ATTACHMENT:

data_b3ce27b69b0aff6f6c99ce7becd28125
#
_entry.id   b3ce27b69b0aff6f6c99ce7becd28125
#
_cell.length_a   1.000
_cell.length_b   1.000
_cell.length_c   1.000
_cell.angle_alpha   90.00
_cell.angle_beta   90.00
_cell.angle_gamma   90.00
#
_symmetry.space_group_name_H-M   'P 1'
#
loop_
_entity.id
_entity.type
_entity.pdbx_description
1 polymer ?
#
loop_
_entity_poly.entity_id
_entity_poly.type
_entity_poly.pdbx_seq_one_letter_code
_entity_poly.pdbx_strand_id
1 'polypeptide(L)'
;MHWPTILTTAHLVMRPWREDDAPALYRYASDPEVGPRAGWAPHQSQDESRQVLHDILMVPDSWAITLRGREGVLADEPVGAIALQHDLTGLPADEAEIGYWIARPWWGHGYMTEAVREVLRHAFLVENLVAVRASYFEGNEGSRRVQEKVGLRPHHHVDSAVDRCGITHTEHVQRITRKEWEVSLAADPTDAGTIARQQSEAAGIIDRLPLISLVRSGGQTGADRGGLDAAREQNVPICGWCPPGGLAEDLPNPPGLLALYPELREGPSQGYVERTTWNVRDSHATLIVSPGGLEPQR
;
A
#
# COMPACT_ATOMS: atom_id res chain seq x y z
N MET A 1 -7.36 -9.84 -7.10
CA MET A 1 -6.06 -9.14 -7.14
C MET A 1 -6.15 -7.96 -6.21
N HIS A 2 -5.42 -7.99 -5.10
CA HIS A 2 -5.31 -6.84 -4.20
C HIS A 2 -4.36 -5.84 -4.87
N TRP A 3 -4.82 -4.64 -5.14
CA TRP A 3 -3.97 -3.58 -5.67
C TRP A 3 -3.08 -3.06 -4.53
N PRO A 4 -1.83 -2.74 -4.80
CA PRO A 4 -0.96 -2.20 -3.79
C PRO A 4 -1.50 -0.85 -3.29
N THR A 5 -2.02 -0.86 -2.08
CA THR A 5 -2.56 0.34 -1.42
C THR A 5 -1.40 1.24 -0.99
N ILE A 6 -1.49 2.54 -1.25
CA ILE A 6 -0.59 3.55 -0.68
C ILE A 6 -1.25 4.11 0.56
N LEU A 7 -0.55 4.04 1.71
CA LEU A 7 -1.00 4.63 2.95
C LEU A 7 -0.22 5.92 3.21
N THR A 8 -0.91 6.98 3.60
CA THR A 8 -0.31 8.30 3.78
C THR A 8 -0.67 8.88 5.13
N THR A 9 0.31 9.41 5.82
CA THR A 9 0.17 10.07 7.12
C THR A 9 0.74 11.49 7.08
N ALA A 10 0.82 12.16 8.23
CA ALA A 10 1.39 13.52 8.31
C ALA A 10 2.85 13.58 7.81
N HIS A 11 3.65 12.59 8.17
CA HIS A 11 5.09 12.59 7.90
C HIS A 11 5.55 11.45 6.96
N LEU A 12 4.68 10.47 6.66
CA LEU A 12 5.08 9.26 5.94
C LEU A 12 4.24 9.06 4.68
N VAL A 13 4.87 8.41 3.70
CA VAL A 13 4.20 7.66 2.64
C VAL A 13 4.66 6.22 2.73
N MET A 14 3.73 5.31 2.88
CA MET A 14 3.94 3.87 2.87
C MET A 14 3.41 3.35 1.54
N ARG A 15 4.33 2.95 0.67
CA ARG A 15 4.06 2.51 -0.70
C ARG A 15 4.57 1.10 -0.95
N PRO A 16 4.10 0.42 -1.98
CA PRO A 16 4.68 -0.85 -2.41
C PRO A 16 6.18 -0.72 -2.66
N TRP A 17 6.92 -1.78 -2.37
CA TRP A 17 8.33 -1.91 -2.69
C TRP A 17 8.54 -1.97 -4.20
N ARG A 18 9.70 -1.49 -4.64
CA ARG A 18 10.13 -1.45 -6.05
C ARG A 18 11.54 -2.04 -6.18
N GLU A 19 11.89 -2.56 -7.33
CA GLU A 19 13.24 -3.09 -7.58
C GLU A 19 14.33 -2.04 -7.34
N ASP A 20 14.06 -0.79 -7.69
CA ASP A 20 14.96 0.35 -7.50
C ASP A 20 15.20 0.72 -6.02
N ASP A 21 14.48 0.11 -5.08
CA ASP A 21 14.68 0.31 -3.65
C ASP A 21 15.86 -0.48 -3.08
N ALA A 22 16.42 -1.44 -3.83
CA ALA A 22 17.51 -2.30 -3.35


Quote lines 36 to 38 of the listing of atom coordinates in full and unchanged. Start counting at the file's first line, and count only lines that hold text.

C HIS A 2 -4.36 -5.84 -4.87
N TRP A 3 -4.82 -4.64 -5.14
CA TRP A 3 -3.97 -3.58 -5.67